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US Work Visas for Temporary Workers (Nonimmigrant Visas)

US Work Visas - Employment Visas

US Work Visas Temporary Worker Visas

International Money Transfer - International Money Order

To apply for a Green Card to become a permanent immigrant worker, see Employment Immigration Green Cards.

What is a US Work Visa for Temporary Workers?

A Temporary Worker visa is a nonimmigrant work visa for a person who wishes to work temporarily in the United States. There are several categories ("classifications") of Temporary Worker visas, some of which have annual limits. Those in the list below have similar application procedures. (Other temporary work visas that have different procedures include the R-1 Visa: Religious Worker Visa, "TN" visas for temporary NAFTA workers, and "E" visas for Treaty Traders or Investors.)

H-1B Visa classification is a work visa that applies to persons in a specialty occupation that requires the theoretical and practical application of a body of highly specialized knowledge requiring completion of a specific course of higher education. This classification requires a labor attestation issued by the Secretary of Labor (annual limit: 65,000). This classification also applies to Government-to-Government research and development, or co production projects administered by the Department of Defense (annual limit: 100);

H-2A Visa classification is a work visa that applies to temporary or seasonal agricultural workers;

H-2B Visa classification is a work visa that applies to temporary or seasonal nonagricultural workers. This classification requires a temporary labor certification issued by the Secretary of Labor (annual limit: 66,000);

H-3 Visa classification is a work visa that applies to trainees other than medical or academic. This classification also applies to practical training in the education of handicapped children (annual limit: 50);

L-1 Visa classification is a work visa that applies to intracompany transferees who, within the three preceding years, have been employed abroad continuously for one year, and who will be employed by a branch, parent, affiliate, or subsidiary of that same employer in the U.S. in a managerial, executive, or specialized knowledge capacity;

O-1 Visa classification is a work visa that applies to persons who have extraordinary ability in the sciences, arts, education, business, or athletics, or extraordinary achievements in the motion picture and television field;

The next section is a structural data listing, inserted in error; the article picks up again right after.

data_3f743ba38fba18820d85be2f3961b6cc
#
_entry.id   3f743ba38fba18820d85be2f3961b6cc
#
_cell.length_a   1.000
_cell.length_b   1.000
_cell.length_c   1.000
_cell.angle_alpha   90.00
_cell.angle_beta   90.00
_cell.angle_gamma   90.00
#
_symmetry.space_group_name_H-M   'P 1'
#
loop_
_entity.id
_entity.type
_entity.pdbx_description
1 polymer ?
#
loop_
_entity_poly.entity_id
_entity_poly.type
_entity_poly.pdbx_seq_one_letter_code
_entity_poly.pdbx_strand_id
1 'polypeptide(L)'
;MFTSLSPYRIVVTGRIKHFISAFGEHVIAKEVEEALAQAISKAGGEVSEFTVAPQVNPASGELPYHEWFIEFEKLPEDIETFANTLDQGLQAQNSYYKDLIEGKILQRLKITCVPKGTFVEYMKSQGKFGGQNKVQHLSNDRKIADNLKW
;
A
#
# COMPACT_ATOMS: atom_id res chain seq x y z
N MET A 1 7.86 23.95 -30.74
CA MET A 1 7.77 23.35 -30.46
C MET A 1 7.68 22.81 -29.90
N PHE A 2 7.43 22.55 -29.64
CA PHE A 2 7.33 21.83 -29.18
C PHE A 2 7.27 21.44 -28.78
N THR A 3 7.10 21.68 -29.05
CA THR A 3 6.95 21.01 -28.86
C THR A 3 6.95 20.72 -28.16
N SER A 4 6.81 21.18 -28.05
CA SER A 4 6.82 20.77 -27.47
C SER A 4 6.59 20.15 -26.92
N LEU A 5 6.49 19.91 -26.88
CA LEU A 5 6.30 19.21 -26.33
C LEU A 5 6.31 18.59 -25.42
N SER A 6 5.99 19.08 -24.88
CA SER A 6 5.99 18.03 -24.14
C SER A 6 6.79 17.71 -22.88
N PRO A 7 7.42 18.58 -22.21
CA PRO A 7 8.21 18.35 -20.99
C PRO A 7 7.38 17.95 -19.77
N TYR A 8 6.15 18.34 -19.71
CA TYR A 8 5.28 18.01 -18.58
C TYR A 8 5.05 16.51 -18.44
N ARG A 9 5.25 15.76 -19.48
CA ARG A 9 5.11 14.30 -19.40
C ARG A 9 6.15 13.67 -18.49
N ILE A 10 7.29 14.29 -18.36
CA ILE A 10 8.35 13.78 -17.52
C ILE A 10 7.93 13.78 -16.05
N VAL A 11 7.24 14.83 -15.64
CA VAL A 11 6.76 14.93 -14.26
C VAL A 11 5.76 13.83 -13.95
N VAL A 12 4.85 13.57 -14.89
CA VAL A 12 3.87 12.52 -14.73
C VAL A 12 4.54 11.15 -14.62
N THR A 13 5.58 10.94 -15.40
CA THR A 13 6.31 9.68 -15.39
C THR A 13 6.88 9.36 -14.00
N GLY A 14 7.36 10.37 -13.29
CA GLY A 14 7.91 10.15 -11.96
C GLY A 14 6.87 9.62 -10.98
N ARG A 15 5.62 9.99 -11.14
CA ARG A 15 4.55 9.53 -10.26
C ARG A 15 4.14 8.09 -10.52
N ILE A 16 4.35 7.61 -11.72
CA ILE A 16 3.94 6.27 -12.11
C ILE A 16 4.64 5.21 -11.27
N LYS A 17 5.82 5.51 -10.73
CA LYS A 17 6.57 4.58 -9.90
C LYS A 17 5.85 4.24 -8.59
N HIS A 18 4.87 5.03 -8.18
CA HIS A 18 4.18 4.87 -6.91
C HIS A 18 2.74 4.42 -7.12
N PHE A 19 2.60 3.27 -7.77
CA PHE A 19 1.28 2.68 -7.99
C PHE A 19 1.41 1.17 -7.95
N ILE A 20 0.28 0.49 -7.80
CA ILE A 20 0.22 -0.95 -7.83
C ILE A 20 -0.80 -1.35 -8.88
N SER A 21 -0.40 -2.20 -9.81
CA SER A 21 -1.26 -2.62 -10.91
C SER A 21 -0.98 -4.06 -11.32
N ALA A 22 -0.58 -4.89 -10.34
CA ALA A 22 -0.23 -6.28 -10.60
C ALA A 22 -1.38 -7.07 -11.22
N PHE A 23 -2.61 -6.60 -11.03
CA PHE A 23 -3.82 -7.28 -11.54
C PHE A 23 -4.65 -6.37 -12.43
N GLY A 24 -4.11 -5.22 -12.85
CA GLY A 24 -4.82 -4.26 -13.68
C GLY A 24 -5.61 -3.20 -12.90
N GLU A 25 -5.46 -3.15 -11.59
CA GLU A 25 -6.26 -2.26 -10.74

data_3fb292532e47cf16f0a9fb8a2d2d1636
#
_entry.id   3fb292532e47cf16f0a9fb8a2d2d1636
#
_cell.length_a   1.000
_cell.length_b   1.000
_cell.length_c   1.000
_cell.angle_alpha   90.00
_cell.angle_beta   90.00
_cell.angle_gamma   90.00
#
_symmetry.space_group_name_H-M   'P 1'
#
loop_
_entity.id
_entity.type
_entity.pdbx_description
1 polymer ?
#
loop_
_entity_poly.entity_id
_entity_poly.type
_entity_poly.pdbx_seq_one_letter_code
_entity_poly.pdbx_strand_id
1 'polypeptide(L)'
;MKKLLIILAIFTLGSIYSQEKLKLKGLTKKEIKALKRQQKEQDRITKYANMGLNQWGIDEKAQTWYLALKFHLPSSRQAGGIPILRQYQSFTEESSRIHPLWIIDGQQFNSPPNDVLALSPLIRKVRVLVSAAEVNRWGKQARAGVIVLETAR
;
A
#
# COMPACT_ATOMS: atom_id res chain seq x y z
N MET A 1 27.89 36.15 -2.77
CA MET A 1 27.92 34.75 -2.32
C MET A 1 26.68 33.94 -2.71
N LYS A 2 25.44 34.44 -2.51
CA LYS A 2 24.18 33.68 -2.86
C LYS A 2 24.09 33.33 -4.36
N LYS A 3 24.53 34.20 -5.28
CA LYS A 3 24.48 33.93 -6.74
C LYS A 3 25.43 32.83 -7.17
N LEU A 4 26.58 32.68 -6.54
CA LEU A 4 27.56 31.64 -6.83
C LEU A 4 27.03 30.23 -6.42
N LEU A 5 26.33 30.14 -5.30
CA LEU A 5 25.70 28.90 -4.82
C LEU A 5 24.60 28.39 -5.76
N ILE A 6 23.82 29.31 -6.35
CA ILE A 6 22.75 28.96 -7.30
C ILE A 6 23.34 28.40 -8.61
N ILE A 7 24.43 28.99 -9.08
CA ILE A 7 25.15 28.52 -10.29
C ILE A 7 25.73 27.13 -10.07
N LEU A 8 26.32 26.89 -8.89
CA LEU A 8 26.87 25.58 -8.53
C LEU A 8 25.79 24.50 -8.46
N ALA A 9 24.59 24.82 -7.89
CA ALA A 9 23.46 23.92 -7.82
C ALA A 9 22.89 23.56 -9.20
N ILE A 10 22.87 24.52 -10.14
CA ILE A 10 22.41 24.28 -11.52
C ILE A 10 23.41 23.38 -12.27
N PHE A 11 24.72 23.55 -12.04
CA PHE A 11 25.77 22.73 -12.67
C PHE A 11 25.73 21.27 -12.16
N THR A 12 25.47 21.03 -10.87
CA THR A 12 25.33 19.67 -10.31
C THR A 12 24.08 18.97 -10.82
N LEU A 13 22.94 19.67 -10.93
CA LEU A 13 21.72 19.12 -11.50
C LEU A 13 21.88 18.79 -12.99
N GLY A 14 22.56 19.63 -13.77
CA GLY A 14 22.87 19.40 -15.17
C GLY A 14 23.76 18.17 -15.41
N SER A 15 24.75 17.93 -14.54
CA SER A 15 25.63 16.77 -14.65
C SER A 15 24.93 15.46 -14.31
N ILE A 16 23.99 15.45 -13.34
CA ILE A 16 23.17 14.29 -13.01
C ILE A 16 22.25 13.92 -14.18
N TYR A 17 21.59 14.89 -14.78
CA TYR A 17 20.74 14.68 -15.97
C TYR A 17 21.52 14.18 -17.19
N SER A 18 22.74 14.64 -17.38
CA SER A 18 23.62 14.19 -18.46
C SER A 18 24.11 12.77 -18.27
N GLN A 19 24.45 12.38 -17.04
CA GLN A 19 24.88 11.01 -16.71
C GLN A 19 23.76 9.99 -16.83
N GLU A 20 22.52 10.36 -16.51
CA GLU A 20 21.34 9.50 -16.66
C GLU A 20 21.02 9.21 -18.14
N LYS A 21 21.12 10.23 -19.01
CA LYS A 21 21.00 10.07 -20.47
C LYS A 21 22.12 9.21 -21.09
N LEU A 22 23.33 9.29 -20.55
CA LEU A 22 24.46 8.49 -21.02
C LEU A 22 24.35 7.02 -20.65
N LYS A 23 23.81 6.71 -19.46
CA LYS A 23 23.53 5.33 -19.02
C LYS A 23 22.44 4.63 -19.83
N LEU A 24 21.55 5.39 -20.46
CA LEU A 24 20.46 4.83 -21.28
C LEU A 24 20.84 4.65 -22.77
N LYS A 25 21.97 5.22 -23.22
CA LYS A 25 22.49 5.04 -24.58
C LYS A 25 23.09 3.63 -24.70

O-2 Visa classification is a work visa that applies to persons accompanying an O-1 alien to assist in an artistic or athletic performance for a specific event or performance;

P-1 Visa classification is a work visa that applies to individual or team athletes, or members of an entertainment group that are internationally recognized (annual limit: 25,000);

P-2 Visa classification is a work visa that applies to artists or entertainers who will perform under a reciprocal exchange program;

P-3 Visa classification is a work visa that applies to artists or entertainers who perform under a program that is culturally unique (same as P-1); and

Q-1 Visa classification is a work visa that applies to participants in an international cultural exchange program for the purpose of providing practical training, employment, and the sharing of the history, culture, and traditions of the alien's home country.

How Do I Apply for a Temporary Worker Visa?

In order to be considered for a Temporary Worker Visa, your prospective US employer first must file a USCIS Form I-129, Petition for Nonimmigrant Alien Worker, with the United States Citizenship and Immigration Services (USCIS).

It is very important for prospective employers to file the petition as soon as possible (but not more than 6 months before the proposed employment will begin) to provide adequate time for petition and subsequent work visa processing. Please note that these visas are eligible for Premium Processing Service from the USCIS, which guarantees processing in 15 days in return for a $1,000 fee (see Premium Processing Service for the additional filing requirements).

The petition, Form I-129, must be approved by USCIS before you (the prospective temporary worker) can apply for a Temporary Worker Visa at a U.S. Embassy or Consulate abroad. When the petition is approved, your employer or agent is sent a Notice of Action, Form I-797, which serves as the petition approval notification. You should bring the approved I-129 petition receipt number to the interview, so that petition approval can be verified. Be aware that the approval of a petition does not guarantee work visa issuance to an applicant found to be ineligible under provisions of the Immigration and Nationality Act (see Visa Ineligibility / Visa Waiver below).

Once your prospective employer has received Form I-797, generally you should apply for the Temporary Worker Visa at the US Embassy or US Consulate with jurisdiction over your place of permanent residence. Although you may apply at any U.S. consular office abroad, it may be more difficult to qualify for the work visa outside your country of permanent residence. To schedule the interview appointment, you will need the receipt number that is printed on the approved Form I-129 petition.

As part of the Temporary Worker Visa application process, you must have an interview at the US Embassy consular section if you are from age 14 through 79, with few exceptions. Persons age 13 and younger, and age 80 and older, generally do not require an interview, unless requested by the US Embassy or US Consulate. The waiting time for an interview appointment can vary, so apply for your Temporary Worker Visa early. Visa wait times for interview appointments, and visa processing time information for each U.S. Embassy or Consulate worldwide, is available on our website at Visa Wait Times. Learn how to schedule an appointment for an interview, pay the application processing fee, review embassy specific instructions, and much more by visiting the US Embassy or US Consulate website where you will apply.

During the work visa application process, usually at the interview, an ink-free, digital fingerprint scan will quickly be taken. Some work visa applications require further administrative processing, which takes additional time after the interview by a Consular Officer.

Documents Required for
a Temporary Worker Visa
As an applicant for a Temporary Worker Visa you must submit these forms and documentation:

  • To schedule the interview appointment, you will need the receipt number that is printed on the approved Form I-129 petition.